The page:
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How Trail’s Travel Center Is Defining Its Business Online And Why You Should Too

Posted in: Truckstop Business, The NATSO Show, Marketing & Retail

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For two and a half days, the industry gathers to find knowledge, solutions and connections at The NATSO Show. Just like The NATSO Show, The NATSO Show Magazine is your source for improving your travel plaza business operations. Unlike The NATSO Show it is year-round. 

How Trail’s Travel Center Is Defining Its Business Online And Why You Should Too

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When you’re stuck in the throws of the day’s latest drama, it’s hard to remember that your truckstop is being judged anywhere other than the here and now, but that’s just not the case. It’s difficult to believe that your truckstop exists anywhere other than the large patch of dirt next to the highway, but operators have begun to realize that their truckstop exists separately on the Internet.

One such operator, Dustin Trail of Trail’s Travel Center in Albert Lea, Minnesota, spoke to his experience in the online world at The NATSO Show. Dustin shared insight from his yearlong journey in taking control of Trail’s Travel Center’s online presence and the possible impact it’s had on his travel center. 

Dustin explained that every truckstop is different until you let your customer define your business online and then your location becomes more than just another patch of pavement with pumps.  

You know better than that and so do we, but it doesn’t matter if you don’t take control of your digital presence because your customer may not know that if they are online comparing you to another location down the street.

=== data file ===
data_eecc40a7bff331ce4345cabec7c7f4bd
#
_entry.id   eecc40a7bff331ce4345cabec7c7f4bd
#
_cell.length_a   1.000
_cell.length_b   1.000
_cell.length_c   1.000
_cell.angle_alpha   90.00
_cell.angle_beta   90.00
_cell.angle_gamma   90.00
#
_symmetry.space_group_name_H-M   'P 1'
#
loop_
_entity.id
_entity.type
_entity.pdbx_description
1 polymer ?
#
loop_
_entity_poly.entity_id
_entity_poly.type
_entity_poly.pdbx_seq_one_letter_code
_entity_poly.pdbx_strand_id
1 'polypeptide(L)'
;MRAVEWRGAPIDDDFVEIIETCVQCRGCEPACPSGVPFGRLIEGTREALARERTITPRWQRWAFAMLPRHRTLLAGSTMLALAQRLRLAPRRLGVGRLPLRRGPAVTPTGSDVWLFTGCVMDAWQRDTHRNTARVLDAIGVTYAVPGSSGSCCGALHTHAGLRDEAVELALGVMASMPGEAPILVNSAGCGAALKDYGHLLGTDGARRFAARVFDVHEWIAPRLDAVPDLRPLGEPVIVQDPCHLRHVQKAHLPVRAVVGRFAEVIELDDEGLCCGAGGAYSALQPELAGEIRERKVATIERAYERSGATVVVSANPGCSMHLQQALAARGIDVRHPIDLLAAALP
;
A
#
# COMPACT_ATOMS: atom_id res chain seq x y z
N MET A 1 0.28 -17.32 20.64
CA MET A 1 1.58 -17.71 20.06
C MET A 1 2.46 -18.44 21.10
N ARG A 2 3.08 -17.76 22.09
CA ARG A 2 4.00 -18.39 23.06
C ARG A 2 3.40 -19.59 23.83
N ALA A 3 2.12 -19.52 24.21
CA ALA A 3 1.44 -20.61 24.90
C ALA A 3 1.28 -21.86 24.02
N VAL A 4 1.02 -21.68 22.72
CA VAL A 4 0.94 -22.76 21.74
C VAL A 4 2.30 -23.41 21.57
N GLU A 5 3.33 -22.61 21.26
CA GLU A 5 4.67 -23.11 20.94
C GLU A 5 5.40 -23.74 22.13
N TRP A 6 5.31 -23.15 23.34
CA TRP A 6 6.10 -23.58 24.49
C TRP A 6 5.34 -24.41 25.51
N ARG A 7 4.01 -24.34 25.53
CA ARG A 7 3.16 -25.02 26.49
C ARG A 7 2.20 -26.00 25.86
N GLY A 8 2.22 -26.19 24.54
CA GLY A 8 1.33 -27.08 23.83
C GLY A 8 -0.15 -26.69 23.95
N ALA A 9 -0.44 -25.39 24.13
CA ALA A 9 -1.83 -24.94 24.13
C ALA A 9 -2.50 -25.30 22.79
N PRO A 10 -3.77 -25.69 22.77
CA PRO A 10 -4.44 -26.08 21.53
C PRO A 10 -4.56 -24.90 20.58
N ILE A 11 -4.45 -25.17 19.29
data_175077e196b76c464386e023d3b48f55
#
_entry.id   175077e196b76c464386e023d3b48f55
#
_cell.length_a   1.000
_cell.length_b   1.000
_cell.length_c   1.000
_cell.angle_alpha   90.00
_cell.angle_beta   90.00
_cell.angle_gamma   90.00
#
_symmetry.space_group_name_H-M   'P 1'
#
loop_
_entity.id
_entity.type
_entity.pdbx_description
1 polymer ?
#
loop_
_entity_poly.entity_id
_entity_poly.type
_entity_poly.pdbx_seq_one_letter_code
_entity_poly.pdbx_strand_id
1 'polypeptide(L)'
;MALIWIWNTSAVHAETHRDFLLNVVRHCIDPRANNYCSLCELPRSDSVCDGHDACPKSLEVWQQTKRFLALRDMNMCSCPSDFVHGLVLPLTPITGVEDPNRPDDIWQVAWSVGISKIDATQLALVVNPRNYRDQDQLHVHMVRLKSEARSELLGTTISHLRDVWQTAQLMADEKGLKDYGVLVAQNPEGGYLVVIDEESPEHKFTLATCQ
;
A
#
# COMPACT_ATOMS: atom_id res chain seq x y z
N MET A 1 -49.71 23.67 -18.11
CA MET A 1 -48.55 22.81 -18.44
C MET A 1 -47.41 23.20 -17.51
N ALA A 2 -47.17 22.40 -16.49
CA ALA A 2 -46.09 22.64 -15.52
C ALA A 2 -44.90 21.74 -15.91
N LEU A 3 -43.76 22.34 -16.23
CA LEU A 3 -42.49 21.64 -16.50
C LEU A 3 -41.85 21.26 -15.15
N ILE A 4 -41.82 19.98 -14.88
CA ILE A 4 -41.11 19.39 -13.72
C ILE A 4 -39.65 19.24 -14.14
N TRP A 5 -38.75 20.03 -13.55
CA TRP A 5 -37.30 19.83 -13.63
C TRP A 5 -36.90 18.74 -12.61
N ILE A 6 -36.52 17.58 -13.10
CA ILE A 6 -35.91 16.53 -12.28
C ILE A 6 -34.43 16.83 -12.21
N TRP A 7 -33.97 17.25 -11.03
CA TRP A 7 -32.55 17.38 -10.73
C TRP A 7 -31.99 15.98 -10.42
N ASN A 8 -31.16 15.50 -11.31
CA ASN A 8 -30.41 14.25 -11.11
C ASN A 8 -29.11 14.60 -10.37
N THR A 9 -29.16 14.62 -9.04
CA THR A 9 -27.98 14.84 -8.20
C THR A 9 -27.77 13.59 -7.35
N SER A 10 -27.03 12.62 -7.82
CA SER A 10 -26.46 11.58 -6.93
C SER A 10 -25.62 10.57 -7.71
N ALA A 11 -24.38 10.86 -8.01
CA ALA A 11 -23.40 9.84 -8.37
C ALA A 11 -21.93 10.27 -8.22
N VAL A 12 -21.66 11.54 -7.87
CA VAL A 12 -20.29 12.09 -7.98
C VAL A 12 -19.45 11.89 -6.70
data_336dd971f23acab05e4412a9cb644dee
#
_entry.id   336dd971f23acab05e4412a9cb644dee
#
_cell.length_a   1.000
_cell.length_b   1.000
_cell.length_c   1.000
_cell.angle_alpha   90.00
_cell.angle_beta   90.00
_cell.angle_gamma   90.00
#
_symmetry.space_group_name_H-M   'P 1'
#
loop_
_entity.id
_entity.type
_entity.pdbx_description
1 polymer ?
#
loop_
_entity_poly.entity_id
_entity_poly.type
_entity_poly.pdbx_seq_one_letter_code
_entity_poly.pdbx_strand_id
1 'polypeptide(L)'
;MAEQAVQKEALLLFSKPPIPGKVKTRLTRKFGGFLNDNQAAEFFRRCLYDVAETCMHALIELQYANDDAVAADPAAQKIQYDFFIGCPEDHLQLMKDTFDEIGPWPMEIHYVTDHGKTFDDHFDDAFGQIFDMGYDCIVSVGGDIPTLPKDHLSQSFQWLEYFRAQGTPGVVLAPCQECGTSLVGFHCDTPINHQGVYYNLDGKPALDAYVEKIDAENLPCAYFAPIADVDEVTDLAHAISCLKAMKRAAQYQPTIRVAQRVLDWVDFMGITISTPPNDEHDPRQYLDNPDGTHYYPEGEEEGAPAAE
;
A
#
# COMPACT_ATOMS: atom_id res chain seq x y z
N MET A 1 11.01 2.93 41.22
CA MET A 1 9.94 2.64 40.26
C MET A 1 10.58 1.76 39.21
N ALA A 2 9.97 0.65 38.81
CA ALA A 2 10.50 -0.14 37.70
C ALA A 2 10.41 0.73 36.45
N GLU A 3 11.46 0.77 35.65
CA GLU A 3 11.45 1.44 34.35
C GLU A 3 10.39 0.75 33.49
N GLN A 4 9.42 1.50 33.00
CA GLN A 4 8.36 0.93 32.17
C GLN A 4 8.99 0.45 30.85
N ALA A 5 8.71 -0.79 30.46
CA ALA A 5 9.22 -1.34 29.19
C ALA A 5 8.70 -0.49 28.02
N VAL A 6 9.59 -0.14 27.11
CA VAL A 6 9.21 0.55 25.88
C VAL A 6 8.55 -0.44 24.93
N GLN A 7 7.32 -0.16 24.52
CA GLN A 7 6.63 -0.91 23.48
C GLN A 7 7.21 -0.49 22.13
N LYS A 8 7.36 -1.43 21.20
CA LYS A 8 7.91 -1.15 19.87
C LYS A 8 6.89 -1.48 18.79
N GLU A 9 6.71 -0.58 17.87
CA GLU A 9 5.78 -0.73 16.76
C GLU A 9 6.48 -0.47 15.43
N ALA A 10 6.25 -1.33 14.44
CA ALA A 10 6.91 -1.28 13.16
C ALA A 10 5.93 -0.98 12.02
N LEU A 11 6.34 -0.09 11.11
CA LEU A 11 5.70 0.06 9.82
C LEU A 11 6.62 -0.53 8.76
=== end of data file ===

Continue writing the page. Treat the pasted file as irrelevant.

From your landscaping to the cleanliness of your bathrooms, you control how potential customers perceive you in the real world, so why not in the virtual world?  

Dustin’s virtual efforts to control the perception of his location cover everything from claiming his business at virtual outposts like Yelp and Google Local -- allowing him to share information such as operating hours -- to providing a 360 degree virtual walk-through of his location so his potential customers know what to expect when deciding to stop.

Trail’s Travel Center’s web traffic increased every month, but you may ask: why do I care? Its fuel sales, non-fuel sales, customer counts and several other metrics went up anywhere from 1 to 12 percent year-over-year. While Dustin has not performed a formal study to show causation, the crowd agreed that more web traffic certainly wasn’t hurting his business. 

In explaining how he curated his business for potential customers, Dustin shared some advice that I’ll expand on in future blog posts, including:

  • Take control of your virtual presence, as it will impact real world perception of your location and vice versa.

  • Use analytics to gain insight on the real world behavior of your customer based on their digital behavior.

  • Know your intended customer and tailor your digital efforts to them as different platforms have different audiences.

  • Anything in the real world can drive traffic to your virtual presence, so it’s important to always have accurate, quality content online.

  • You would not overextend yourself in your location, so do not do it online by maintaining virtual presences that you cannot sustain.

  • It took time to build your truckstop and it will take time to build it online, so plan accordingly.

Photo Credit: Chuck Fazio/NATSO

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About the Author

Taryn Brice-Rowland

Taryn Brice-Rowland

Taryn Brice-Rowland supports the objectives of all NATSO departments by collecting, organizing and sharing data and information, and by managing data and information systems and technologies.